In this article we will be comparing two species: Possum vs. Opossum – because yes, they are indeed two different species despite being so similar!
Was that fuzzy creature that darted across the road an opossum or a possum? What does the saying “playing possum” even mean? You’ve come to the proper place if you have inquiries about the differences between possums and opossums. To understand how to distinguish between them, continue reading.
Opossum Scientific Name
The Didelphidae family, which includes opossums, spans 19 different genera and more than 103 species.
The Didelphimorphia order, the biggest one in the Western Hemisphere, includes this mammal as one of its members. With “di” meaning “two” and “delphic” meaning “womb,” the term refers to the fact that these marsupials have two wombs: one in which newborns first grow and a pouch where they continue to develop.
Didelphis virginiana is the scientific name for the Virginia opossum, the only species found in the United States and Canada.
Between 1607 and 1611, the word “opossum” appeared for the first time in writing. It is thought to have been derived from the Proto-Algonquian term “apousoum,” which means “white dog or dog-like animal,” borrowed from the Powhatan tongue.
An adult opossum, a marsupial mammal species, is about the size of a house cat. Possums, as they are commonly called, are typically between 8.8 and 13.2 pounds in weight and around 2.5 feet long from snout to tail.
These creatures are typically gray in hue with white faces and have long, pointed nostrils. They have 50 teeth in their mouths, more than any other land animal in North America. They use four short limbs and specialized tails in several different ways.
The rat-like tails are referred to as prehensile because they can grasp objects. Opossums can climb trees, maintain their equilibrium, and hold onto nesting materials, all with the help of their tails.
Young animals are carried around by their mothers and utilize their prehensile tails to cling to them. Contrary to what many think, opossums do not hang upside down from trees like bats.
The opposable thumbs on these mammals’ hind legs make it even easier for them to grasp branches and other objects. Usually, males are bigger than females. Additionally, males typically weigh much more and have more prominent canine teeth.
Opossums are animals that generally live alone and are nomadic. They have a characteristic gait that is limping and slow. These mammals are primarily active at night, searching for food and carrying out most of their other activities. Therefore their eyes are well adapted to the dark. Opossums typically don’t build their nests during the day, preferring to live in accessible crevices. Examples include deep within brush piles and tree holes, as well as underneath various man-made structures.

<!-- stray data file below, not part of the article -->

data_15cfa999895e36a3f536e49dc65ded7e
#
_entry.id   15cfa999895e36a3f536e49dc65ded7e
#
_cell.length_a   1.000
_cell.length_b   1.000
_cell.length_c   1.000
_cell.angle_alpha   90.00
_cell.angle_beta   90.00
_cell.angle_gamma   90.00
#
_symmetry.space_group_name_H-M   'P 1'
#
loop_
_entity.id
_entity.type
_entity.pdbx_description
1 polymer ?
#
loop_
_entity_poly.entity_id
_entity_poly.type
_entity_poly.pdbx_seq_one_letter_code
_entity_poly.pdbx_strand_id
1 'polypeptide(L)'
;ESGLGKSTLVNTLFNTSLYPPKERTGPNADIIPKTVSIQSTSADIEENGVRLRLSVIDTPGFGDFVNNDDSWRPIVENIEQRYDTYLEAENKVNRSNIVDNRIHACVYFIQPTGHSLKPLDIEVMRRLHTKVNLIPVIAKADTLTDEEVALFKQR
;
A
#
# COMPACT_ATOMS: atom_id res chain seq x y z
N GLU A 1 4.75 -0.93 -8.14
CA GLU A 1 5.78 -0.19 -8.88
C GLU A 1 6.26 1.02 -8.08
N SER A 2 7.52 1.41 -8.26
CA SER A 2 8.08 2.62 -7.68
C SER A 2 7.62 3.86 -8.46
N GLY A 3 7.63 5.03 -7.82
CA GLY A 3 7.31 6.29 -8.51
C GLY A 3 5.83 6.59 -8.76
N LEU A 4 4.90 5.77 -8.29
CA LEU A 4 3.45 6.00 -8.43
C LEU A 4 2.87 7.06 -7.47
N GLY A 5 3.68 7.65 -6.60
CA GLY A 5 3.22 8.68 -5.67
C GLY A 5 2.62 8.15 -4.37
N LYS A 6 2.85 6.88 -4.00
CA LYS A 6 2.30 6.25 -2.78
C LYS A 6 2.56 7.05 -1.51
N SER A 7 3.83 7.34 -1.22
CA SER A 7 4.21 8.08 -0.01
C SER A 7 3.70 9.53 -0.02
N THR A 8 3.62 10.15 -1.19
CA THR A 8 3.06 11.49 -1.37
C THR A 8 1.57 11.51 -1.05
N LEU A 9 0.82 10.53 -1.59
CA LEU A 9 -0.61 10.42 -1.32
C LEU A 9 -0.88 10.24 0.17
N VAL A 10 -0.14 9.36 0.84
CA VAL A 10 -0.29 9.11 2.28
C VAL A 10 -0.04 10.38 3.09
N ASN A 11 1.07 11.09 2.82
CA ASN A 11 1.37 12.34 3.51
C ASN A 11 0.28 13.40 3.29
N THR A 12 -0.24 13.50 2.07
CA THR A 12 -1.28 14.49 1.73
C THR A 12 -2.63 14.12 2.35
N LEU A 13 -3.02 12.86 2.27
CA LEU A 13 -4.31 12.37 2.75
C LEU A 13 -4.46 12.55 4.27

These marsupials frequently migrate in the warmer months. Usually, they follow the food wherever it leads them. Typically they remain in their more permanent nesting locations over the winter. They are not real hibernators, though, as they maintain moderate activity during the winter months.
When predators threaten these creatures, they pretend to be dead, which is one of their most well-known behavioral traits. The tactic, also called “playing possum,” is used as a last resort if the mammal’s early defenses against a threat—hissing, baring its teeth, and growling—fail to frighten the predator away.
The animal will become entirely limp and go into an almost catatonic state if a predator attacks it further. The marsupial may close its eyes or leave them vacantly staring into space when it is lying on its side. It might look remarkably dead when the creature extends its tongue.
Many people don’t realize that opossums also frequently urinate while acting dead and release a foul-smelling, green liquid from their anal glands. An animal can stay in this state for up to six hours; during that time, the animal’s respiration and heart rate will considerably slow.
They are adept at climbing trees and spend a lot of time in canopies while not being considered arboreal marsupials, which dwell in trees. They use their tails to aid them in climbing and moving around, and they have strong claws that are great for grabbing onto tree bark.
Amazingly, opossums can eliminate ticks and eat up to 5,000 of them in a season.
The Virginia opossum is the sole species of the opossum that may be found in North America. The habitat of this species reaches as far north as Canada and as south as Central America. Numerous other opossum species may be found further south.
Opossums in North, Central, and South America have evolved to survive by growing prehensile tails that enable them to grasp tree limbs. Their rear legs’ opposable thumbs also help in this way.
Opossums can endure various conditions due to the large area they call home.
Opossums scavenge for food. Because they are omnivores, they may conveniently forage plant and animal components for food. They are known for stealing from people; they frequently enter dumpsters, trash cans, and other areas hunting for food.
Opossums are drawn to carrion (dead flesh). Therefore it’s common to see them eating roadkill. Other than that, opossums often eat fruit, grass, and different kinds of nuts in their diets.
Possums are nocturnal creatures that can climb tall trees with fantastic agility and proficiency. Possums are sometimes observed or even heard scurrying around at night on roofs or decks where people live.